Headline: Is data theft a real problem in cryptocurrency?

Body:  For as long as there have been human beings on this Earth, there has been theft.   As time went on, and our systems of scrip and other physical tokens turned to 1s and 0s on a screen, theft did continue to be a problem.   Only, now, instead of an unobservant watchman making a pile of silver or gold vulnerable, it is physically easier to break into a computer and steal the data that underlies that account.   In this case, there was the Federal Government backstopping the banks, in the guise of the FDIC.   Now, there is cryptocurrency, and people are worrying that the blockchain and the organizations that control it might inadvertently open up people  to additional scams.  Only, this time, there is no Federal Government to insure (at least part of) your account balance.  So, this leads us to a question.

Does investing in cryptocurrency place my personal data at risk?

To be frank, yes, you are more at risk.  Just a few illustrative examples:

Just recently, a French cryptocurrency firm fell victim to a hacking exploit, and as a result, e-mail addresses for many of their customers were compromised.   Reportedly, 9,500 of these customers also had their physical addresses, phone numbers and names exposed as well. 

Intuit is accused of “failing to take adequate and reasonable measures to ensure that its data systems were protected.”  In a subsidiary of Intuit, one employee clicked on a link they didn’t know the source of, and POOF thousands of accounts were potentially exposed.  (It appears that several hundred were exposed, but only a subset of these have been maliciously used.

In 2022, a very organized extortion gang (Lapsus$) started to become very active by stealing source code and other data from world-renowned companies.   At its height (depth?) they leaked a significant amount of Bing source code and compromised a contractor important to their authentication standard.  After the 7 arrests, the group has gone underground.

Also in 2022, Conti, a Russian cybercrime gang launched ransomware attacks against the government of Costa Rica, and as a result, the president declared “national emergency” as a result of the attack.  Some say that these attacks were merely a diversion, allowing the gang time to loudly down=play their association with the Russian government.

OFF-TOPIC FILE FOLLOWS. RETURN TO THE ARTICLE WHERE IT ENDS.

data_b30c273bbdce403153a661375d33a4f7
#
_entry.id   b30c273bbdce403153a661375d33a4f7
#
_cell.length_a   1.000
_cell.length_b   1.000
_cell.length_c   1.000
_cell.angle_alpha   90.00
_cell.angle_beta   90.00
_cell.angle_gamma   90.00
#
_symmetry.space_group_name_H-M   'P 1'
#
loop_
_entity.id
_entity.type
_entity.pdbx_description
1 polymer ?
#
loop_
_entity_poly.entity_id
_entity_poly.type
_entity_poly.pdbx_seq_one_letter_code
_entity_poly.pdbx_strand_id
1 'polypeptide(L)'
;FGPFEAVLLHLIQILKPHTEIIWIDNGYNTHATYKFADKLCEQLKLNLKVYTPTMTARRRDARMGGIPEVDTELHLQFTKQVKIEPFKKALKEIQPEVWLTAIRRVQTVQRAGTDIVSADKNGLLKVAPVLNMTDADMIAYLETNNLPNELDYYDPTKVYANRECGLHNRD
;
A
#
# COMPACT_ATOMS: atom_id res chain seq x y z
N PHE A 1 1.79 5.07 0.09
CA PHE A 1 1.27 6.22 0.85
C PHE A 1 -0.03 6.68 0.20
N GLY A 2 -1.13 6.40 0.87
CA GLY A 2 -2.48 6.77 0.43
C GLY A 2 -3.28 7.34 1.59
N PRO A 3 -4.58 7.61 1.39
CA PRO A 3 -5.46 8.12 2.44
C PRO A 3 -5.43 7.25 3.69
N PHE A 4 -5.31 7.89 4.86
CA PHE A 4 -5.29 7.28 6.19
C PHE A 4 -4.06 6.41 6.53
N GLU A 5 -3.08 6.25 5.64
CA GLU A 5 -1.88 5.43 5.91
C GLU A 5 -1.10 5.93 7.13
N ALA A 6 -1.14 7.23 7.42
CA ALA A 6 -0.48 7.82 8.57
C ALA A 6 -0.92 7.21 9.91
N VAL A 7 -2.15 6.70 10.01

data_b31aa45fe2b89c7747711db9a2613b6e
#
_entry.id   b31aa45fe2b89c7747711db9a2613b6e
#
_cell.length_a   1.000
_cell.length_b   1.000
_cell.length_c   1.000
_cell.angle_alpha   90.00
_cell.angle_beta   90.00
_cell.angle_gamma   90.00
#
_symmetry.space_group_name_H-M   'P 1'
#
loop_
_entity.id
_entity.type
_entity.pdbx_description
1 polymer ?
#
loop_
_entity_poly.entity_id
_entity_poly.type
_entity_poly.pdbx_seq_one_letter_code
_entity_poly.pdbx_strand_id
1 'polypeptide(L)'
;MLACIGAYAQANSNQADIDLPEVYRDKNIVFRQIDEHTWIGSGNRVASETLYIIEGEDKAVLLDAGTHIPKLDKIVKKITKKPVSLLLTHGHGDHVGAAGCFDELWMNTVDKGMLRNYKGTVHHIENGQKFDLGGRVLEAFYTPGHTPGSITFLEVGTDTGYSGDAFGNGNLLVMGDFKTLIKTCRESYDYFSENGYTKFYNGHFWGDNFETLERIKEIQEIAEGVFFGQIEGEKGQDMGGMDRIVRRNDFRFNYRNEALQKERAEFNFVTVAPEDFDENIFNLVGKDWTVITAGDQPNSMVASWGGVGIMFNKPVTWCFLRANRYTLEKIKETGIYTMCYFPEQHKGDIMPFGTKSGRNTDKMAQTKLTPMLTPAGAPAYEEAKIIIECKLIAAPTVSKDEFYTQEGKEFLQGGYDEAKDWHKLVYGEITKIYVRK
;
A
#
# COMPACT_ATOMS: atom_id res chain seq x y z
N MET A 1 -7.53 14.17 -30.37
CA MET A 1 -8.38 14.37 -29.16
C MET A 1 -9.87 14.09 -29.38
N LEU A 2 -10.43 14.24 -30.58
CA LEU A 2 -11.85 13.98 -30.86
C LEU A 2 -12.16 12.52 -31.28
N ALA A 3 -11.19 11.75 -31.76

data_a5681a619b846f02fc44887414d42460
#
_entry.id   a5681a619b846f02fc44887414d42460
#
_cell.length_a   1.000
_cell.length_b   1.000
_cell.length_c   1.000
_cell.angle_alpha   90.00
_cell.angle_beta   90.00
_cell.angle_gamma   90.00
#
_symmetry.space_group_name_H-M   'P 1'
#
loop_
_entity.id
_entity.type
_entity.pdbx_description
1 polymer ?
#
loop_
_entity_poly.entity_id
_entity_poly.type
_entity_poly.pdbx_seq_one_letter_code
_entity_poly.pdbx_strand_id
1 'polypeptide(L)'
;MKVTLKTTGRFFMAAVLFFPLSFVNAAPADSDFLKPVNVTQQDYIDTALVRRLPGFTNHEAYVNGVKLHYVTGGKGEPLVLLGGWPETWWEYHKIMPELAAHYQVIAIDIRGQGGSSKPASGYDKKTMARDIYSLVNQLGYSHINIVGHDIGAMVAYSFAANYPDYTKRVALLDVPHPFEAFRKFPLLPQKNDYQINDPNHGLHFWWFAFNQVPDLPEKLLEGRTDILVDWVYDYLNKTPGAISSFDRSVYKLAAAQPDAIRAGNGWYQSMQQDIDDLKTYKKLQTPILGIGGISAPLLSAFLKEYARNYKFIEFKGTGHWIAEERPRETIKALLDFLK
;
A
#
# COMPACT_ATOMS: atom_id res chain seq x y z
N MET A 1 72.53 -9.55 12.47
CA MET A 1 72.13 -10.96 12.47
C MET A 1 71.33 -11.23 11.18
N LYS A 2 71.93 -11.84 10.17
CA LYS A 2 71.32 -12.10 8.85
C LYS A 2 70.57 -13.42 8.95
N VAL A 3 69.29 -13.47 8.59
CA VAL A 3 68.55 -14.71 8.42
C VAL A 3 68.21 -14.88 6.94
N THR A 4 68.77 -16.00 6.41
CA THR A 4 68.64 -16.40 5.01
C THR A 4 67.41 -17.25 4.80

Decentralized Finance Platform Hacks

As the cryptocurrency ecosystem has evolved, tools and utilities for storing, converting, and otherwise managing it have developed at breakneck speed. Such rapid expansion has come with its share of oversights and missteps, though. And cybercriminals have been eager to capitalize on these mistakes, frequently stealing vast troves of cryptocurrency worth tens or hundreds of millions of dollars. At the end of March, for example, North Korea’s Lazarus Group memorably stole what at the time was $540 million worth of Ethereum and USDC stablecoin from the popular Ronin blockchain “bridge.” Meanwhile, in February, attackers exploited a flaw in the Wormhole bridge to grab what was then about $321 million worth of Wormhole’s Ethereum variant. And in April, attackers targeted the stablecoin protocol Beanstalk, granting themselves a “flash loan” to steal about $182 million worth of cryptocurrency at the time.

Why are these cryptocurrency firms having such difficulty with security?

There are a lot of ideas about what makes these cryptocurrency firms so vulnerable to these attacks.   But, they all seem to boil down to inexperience.  Most of the firms that are selling cryptocurrencies are directed by people who are very young.  Given their youth, they have energy  but lack the longstanding experience that confers upon older companies some ability to display wisdom.   For instance, many cryptocurrency concerns were started in 2021 and 2022, at a time when the economy was doing pretty badly.  Because of this, they have learned how to behave in these market conditions.   But, as the business cycle goes, there are bound to be other times when fortunes change.   Given the realities of this new market condition, they might not have sufficient resources to adapt to the new reality.  Furthermore, security seems to be less of a priority, because of an organizational culture emphasizing FOMO, or “Fear of Missing out.”

The Verdict

Data theft is a large problem as it relates to cryptocurrency  But, it seems like we should be more able to wrap our arms around it.  Each cryptocurrency seems to have an excellent “why” as spelled out  in their whitepaper.  But, it seems that the questions of “how” are rarely answered.   How are you going to protect the cryptocurrency not yet sold?  How are you going to handle your ICO?  How are you going to keep fraudsters from hawking counterfeit versions of your currency?  These are all valid questions and if not answered to your satisfaction, perhaps you would reconsider your investment.






Editor’s Note: Please note that the information contained herein is meant only for general education: This should not be construed as Tax Advice.   Personal attributes could make a material difference in the advice given, so, before taking action, please consult your tax advisor or CPA.

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